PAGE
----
by David Barrett, AIA
The idea that design can be a part of the healing process has been termed “restorative” or “regenerative” design. The cycle of life, death, and rebirth is one that nature models for us in homeostasis, and cultures celebrate in seasonal rituals that remind us of the spiritual message found in impermanence and even of death itself. When the Four Mile Fire raged through the foothills west of Boulder last Labor Day, 6,000 acres of mountain landscape were suddenly and drastically transformed. In its wake, 169 homes were destroyed and those who had lived in them were left with the challenge of reconstructing their lives, their dreams, their homes, and the precious landscapes they had inhabited.
Over this past year, as Architects, we have been invited into four projects that are engaged in this process. With each, we have the opportunity to touch the essence of restorative design in both human and ecological terms. This is Part Three of a four-part series, wherein we’ll be sharing the story of each of these homes, families, and individuals: their experience, the co-creative process, and the unfolding of the built form as a tool for creating positive energy, opportunity, and with it, a quality of healing.
Andi O’Conor knows the loss that fire can bring. Her family home burned to the ground when Andi was just a girl. Then, decades later, she lost her home again as the Four Mile Fire swept through the foothills outside of Boulder.
For Andi, the rebuilding process contains the seeds for re-creation. As a gifted writer, speech coach, and professor, she has turned this experience of loss into an opportunity to explore the internal world of such devastation.
In her blog, “Burning Down the House: Essays on the Poetry of Loss” she has made accessible her feelings and lessons, and she has also created a forum for others to share how loss, in its many parallel forms, can be confronted, deeply felt, and eventually utilized for creation. The blog has become so noteworthy that it has been featured in the New York Times and was recognized as the Westword Best Personal Blog of 2010. Fostering community is just one aspect of Andi’s ability to bring together a concert of connection, as her gatherings to ritualize and celebrate new beginnings on the site of her former home can attest. The groundbreaking of her new home both blessed the land that will soon be home again, and also served to bring new friends together in a spirit of thanks and excitement.
Pushing Today’s Solar Technology & Architecture
Built in 1976, the house Andi lost in the Four Mile Fire was an early interpretation of passive solar design. Sited to take in the abundant sun and views, it was at times hard to control temperature fluctuations representative of these first generation solar homes. With a commitment to raising the bar on energy responsive, sustainable design, Andi asked us at Barrett Studio to help her once again bring forth the connection to the natural setting that she has so loved, but to also take advantage of lessons we’ve learned over the past 30 years of approaching net-zero-energy home design.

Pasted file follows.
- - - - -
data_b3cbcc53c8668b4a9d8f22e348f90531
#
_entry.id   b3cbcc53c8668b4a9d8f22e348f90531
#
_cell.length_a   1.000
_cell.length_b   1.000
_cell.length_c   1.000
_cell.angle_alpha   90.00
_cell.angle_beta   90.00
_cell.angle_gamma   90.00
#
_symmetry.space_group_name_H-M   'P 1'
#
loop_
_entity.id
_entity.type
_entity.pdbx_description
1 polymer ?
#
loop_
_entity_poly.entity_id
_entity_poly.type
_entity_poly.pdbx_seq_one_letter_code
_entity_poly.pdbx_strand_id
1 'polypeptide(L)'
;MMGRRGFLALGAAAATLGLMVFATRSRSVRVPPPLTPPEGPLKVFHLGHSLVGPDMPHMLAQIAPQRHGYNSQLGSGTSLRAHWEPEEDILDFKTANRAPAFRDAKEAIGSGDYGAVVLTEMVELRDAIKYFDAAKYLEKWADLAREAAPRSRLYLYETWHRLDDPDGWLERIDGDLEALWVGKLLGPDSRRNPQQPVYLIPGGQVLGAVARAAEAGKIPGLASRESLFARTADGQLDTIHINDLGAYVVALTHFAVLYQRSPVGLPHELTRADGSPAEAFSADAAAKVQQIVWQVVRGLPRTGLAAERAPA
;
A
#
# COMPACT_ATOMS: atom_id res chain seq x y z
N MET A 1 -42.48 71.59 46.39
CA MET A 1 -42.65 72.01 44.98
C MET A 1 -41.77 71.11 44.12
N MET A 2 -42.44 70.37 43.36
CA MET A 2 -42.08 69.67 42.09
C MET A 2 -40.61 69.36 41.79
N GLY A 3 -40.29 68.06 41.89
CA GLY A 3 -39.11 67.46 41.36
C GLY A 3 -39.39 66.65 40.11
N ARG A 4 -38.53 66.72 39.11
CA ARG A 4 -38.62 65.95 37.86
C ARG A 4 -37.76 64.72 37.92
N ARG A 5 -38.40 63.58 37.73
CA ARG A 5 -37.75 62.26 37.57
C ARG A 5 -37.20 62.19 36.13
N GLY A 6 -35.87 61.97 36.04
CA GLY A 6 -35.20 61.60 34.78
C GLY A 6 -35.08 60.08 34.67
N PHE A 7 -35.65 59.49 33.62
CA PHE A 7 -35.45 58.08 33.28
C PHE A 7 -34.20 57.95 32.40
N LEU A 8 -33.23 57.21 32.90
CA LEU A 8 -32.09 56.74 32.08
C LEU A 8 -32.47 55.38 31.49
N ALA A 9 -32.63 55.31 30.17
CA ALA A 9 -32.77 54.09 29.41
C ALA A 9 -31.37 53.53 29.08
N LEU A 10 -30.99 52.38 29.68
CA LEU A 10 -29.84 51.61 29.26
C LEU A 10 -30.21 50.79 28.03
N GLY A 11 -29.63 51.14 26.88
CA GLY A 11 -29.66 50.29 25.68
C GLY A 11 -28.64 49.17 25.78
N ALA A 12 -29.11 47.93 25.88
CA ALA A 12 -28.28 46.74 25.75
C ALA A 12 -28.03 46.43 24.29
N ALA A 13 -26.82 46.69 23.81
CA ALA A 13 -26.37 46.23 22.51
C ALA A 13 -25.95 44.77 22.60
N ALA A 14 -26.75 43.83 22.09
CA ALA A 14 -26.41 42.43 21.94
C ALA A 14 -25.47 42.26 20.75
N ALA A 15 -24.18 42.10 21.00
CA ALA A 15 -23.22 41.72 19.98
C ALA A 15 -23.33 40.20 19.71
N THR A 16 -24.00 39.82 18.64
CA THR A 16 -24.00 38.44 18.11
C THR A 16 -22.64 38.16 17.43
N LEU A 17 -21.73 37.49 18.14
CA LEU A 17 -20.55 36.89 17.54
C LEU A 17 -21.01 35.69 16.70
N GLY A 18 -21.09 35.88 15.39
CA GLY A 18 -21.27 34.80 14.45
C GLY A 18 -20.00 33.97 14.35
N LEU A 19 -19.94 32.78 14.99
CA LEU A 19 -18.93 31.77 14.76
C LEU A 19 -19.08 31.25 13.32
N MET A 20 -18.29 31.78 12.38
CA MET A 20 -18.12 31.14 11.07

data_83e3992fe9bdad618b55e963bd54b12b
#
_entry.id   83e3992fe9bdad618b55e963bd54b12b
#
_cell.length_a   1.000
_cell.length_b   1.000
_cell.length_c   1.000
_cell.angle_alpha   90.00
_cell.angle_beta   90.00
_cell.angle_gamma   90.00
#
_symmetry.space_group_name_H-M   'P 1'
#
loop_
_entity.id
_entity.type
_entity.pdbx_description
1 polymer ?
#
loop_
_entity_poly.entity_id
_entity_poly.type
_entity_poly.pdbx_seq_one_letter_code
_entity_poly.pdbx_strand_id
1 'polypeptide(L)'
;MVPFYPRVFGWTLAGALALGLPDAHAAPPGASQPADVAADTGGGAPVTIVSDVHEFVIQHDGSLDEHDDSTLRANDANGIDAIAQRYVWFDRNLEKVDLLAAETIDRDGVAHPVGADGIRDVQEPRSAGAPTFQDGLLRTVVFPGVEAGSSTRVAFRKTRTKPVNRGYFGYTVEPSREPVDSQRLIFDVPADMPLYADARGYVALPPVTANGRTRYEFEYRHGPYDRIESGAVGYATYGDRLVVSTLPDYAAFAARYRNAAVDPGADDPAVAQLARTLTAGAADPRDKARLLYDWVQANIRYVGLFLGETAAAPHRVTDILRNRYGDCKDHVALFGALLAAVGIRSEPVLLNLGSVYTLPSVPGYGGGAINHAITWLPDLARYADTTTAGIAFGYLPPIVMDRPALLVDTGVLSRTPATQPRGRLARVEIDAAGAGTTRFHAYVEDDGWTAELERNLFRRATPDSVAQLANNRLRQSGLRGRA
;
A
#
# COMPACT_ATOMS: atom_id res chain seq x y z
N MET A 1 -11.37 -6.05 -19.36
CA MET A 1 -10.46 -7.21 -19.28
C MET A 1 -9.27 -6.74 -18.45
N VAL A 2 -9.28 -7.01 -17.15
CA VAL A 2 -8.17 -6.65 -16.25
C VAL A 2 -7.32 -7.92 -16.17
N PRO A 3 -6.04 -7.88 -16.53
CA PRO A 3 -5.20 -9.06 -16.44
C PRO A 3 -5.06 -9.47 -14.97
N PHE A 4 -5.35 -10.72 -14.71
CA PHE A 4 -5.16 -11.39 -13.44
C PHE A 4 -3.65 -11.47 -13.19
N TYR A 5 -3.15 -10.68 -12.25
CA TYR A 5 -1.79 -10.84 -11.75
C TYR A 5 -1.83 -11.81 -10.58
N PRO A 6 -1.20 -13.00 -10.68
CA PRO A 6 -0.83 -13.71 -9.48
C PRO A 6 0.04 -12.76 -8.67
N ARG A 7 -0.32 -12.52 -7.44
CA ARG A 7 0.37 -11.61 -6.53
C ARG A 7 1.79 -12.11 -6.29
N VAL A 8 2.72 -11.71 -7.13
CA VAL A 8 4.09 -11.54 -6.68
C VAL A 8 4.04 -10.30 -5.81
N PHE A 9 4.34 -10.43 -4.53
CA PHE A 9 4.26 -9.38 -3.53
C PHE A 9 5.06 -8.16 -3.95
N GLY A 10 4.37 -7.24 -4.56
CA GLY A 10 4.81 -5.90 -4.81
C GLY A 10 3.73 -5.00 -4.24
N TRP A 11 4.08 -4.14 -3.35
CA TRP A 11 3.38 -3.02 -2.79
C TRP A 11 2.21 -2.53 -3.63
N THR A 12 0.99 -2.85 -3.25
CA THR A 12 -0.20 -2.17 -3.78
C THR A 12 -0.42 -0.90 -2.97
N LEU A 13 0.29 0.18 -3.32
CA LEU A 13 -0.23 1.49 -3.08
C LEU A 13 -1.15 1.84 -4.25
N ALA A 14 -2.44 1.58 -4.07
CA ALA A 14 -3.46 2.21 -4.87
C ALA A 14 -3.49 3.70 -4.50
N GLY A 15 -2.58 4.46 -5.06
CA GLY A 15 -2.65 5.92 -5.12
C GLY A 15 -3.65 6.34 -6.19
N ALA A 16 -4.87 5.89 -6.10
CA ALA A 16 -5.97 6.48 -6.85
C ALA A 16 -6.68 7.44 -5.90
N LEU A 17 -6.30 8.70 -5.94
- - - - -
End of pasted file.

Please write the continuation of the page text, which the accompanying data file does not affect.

With ongoing council from mutual friends and long-term solar advocate Maureen McIntyre, we have conceived of a long, thin house that stretches east-west to capture both views and the sun. To balance dramatic diurnal temperature swings that are part of high country living, the home will have significant thermal mass, high insulation, and deep overhangs for sun control.
The central living space is a gabled volume that unites living, dining, kitchen, and music: a social center for Andi and friends. This space, reminiscent of a country cabin, spills out to a large, elevated deck that radiates out to the distant views from the plains and Bear Mountain to the east to Sugarloaf to the west. This social space is flanked with bedrooms at opposite ends.
One of the most effective decisions that Andi made in her conservation ethic was, simply, “Build less space, of quality!” This response is often the missing piece as we try to change the home building paradigm. With a new energy efficient home that “lives large,” Andi can feel comfortable sitting by a fire, at home with her trusty dog, Nellie, or in an exuberant celebration with her extended family of friends.
Aging in Place
Another driving force that informed Andi’s home is the concept of “aging in place.” More than ever, the concept of having our homes designed in a way that allows an ease of access and flow – as our bodies perhaps become less nimble – becomes a forethought, rather than an afterthought. In the case of Andi’s home, the house is a single story with wide openings and easy access halls. Bathrooms are generous and curbless. A bedroom anchors each end of the home, allowing for live-in care if eventually needed while preserving a sense of privacy and easy access to the commons. With low maintenance materials and extreme energy efficiency, she can sail her little mountain boat into whatever her future holds!
In her blog, Andi writes, ” When I move in, I will have a gorgeous, energy-efficient house to live in, for the rest of my life….A house I can live in, gracefully, as I age. A house that is run by the power of the sun, and that is filled with the love of friends, who will sit on the big, curved deck and dream their own dreams – of houses, and oceans, and pirate treasure, buried deep. A house to die in – a house to live in..”
In the end, it is how we react and learn from our experiences. Andi O’Conor is a model of resiliency and optimism. These are lessons we can all take to heart as we create the future.
Join us soon for the conclusion of the series in Part Four.